For example, when Matthew, Mark, and Luke tell the story of Jesus’ baptism in the Jordan River, we can discern several differences (Matthew 3:13-17; Mark 1:9-11; Luke 3:21-22-). In Matthew’s Gospel, John is at first hesitant to baptize his kinsman, while in Luke’s account, Jesus seems to be simply another person whom John had baptized. In both Matthew’s and Mark’s accounts, it appears that only Jesus sees the Holy Spirit descending upon him—as if to emphasize how this was a profoundly interior and even private event in Jesus’ life. By contrast, Luke depicts this as something visible for everyone to see—a more public proclamation of Jesus’ special role.
If we find these differences surprising, or even a bit unsettling, it’s probably helpful to know that ancient authors didn’t consider it important to report the same event with the exact same words every time they told it. There were no cameras or tape recorders in first-century Israel, and people were not as concerned with detailed factual accuracy in the way that we tend to be today. Instead, they accepted every report of an event as an “interpretation” of one form or another. For the gospel writers, the tradition of recounting one event in different ways became a means of emphasizing various aspects of who Jesus is and what he had come to do. And the result is one beautiful, detailed mosaic of the Son of God presented in four different books called gospels.
Words for Today. In this whole process of collecting material, praying about its meaning, and writing each of the gospels in its own unique way, we can’t help but marvel at the level of insight that these authors had, as well as the depth of their knowledge about God and his ways. Clearly, the gospel writers were not simply recounting stories about Jesus that had been handed on to them. They were not giving us facts alone. They were using these stories about Jesus to convey eternal, spiritual truths as well. Inspired by the Holy Spirit and moved by their own experience of Jesus in prayer and in their churches, these evangelists were telling us not only what Jesus said and did in a.d. 30 but also what he wants to say and do today.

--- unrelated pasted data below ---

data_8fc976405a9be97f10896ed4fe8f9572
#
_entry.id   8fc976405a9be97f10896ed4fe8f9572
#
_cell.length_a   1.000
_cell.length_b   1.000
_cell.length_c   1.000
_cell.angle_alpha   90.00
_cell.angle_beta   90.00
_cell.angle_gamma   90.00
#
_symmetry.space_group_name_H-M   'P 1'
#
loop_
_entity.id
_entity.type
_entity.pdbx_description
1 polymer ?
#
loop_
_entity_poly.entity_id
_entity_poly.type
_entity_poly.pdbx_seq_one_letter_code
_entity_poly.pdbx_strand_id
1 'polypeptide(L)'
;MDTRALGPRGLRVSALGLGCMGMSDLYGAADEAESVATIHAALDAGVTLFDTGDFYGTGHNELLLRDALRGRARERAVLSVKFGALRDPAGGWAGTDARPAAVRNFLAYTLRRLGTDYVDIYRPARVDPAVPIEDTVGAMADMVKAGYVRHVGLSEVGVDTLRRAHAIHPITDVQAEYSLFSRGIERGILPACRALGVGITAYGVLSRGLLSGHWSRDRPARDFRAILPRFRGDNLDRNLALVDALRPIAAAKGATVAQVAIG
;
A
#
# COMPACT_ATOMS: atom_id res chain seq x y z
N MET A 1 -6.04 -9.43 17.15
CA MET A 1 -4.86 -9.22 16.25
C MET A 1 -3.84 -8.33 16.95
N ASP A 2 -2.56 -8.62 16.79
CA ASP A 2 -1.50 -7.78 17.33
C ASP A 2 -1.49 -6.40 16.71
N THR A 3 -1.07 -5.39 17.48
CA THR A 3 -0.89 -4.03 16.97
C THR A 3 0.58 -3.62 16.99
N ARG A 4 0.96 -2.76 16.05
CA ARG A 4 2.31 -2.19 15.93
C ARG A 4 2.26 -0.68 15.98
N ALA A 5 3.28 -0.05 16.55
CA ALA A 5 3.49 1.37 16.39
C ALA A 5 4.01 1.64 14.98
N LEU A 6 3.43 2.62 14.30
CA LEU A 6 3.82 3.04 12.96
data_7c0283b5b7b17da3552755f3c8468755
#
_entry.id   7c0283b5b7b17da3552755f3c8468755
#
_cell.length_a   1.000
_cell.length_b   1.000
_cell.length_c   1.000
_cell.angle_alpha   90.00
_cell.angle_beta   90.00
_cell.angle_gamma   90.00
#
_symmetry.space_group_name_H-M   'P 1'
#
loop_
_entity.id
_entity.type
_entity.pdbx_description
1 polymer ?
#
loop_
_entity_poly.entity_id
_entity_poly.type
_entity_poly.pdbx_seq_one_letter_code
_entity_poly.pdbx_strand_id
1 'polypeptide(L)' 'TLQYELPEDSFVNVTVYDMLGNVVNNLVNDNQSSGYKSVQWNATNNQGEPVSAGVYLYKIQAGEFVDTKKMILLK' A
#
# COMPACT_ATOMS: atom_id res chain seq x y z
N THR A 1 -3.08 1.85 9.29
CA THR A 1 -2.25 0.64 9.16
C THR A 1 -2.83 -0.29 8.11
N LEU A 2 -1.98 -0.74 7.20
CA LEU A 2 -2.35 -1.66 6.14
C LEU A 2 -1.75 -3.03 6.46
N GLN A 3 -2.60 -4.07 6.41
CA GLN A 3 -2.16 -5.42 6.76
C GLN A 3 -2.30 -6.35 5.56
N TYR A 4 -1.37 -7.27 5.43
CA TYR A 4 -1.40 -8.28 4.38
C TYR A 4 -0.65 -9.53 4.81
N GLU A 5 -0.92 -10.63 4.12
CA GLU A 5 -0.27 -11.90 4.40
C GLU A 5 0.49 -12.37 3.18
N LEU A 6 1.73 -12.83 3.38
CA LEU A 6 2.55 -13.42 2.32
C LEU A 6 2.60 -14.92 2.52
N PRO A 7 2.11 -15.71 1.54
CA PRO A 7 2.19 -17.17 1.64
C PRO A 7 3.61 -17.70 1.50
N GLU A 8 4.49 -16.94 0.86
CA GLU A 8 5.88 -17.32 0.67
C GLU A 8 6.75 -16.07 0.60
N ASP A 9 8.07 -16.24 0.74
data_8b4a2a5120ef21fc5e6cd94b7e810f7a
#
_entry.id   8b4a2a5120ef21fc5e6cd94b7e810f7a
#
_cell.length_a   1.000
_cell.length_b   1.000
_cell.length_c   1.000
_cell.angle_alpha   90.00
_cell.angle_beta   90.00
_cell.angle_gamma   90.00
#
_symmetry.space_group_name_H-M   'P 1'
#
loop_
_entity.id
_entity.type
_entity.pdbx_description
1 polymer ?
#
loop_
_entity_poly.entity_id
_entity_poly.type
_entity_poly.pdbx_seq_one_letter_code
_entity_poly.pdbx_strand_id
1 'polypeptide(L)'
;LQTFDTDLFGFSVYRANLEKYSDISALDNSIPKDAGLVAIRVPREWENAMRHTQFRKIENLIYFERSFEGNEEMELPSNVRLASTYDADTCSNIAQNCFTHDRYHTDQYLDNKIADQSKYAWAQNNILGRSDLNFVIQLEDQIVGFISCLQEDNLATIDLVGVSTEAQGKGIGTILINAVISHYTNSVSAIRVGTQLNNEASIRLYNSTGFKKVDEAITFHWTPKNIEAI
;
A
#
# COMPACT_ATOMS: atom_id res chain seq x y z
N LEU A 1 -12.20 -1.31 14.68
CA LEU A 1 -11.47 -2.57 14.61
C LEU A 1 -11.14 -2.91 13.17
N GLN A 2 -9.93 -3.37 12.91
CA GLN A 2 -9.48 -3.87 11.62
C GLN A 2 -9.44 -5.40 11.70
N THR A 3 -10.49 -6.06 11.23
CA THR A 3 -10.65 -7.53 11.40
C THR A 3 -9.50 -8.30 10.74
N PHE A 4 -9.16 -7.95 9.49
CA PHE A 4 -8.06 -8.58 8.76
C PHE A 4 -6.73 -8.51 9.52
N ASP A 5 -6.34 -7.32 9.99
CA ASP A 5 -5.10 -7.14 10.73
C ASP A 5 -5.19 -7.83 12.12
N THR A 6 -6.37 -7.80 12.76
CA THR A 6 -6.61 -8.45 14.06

This is the unique blessing of the gospels—of all Scripture, in fact. It is true that the Holy Spirit worked in a particular place at a particular time with a particular set of writers. Yet as they cooperated with the Spirit, these writers produced something that cuts through the barriers of time, place, culture, and language and breathes the very life of God upon anyone who reads or hears it.
This means that Jesus’ healing power can reach out to us as we read about the healings he performed two thousand years ago. It means that Jesus’ parables of conversion and reconciliation can move us to make profound changes in our lives. And most of all, it means that we can all experience his love firsthand as we read about how he gave up his life for our sakes and rose again to usher in a new life for all of us.
In the centuries immediately following the writing of the New Testament, the church began to assemble the four accounts about Jesus (now called gospels), the letters of Paul, John, and the others, and the Book of Revelation and to regard them as the authentic expression of what the Holy Spirit had taught. Thus, this final list of canonically recognized books is the result of the prophetic instinct of the body of believers and the guidance given by the Holy Spirit to the pastors and teachers in the church.
The Word of Life. Throughout this article, we have focused on the way in which the gospels came to be written. It can all seem rather technical and uninspiring. But whatever biblical scholars may uncover, one thing remains true: The Holy Spirit has been behind the whole project. He is the one who prompted the first believers to begin gathering their recollections about Jesus. He is the one who moved the early church to collect these stories and preserve them. He is the one who inspired the evangelists to tell these stories in the particular way that each of them did.
Why did the Spirit choose these stories and not some others? Why did he give the gospel writers the insights they had and move them to write four different accounts of Jesus? Perhaps John’s Gospel sums it up the best:
“Jesus did many other signs in the presence of his disciples, which are not written in this book. But these are written so that you may come to believe that Jesus is the Messiah, the Son of God, and that through believing you may have life in his name” (John 20:30-31).
May we all come to believe in Jesus more deeply and find life in his name more fully as we dedicate this year to meeting the Lord in Scripture!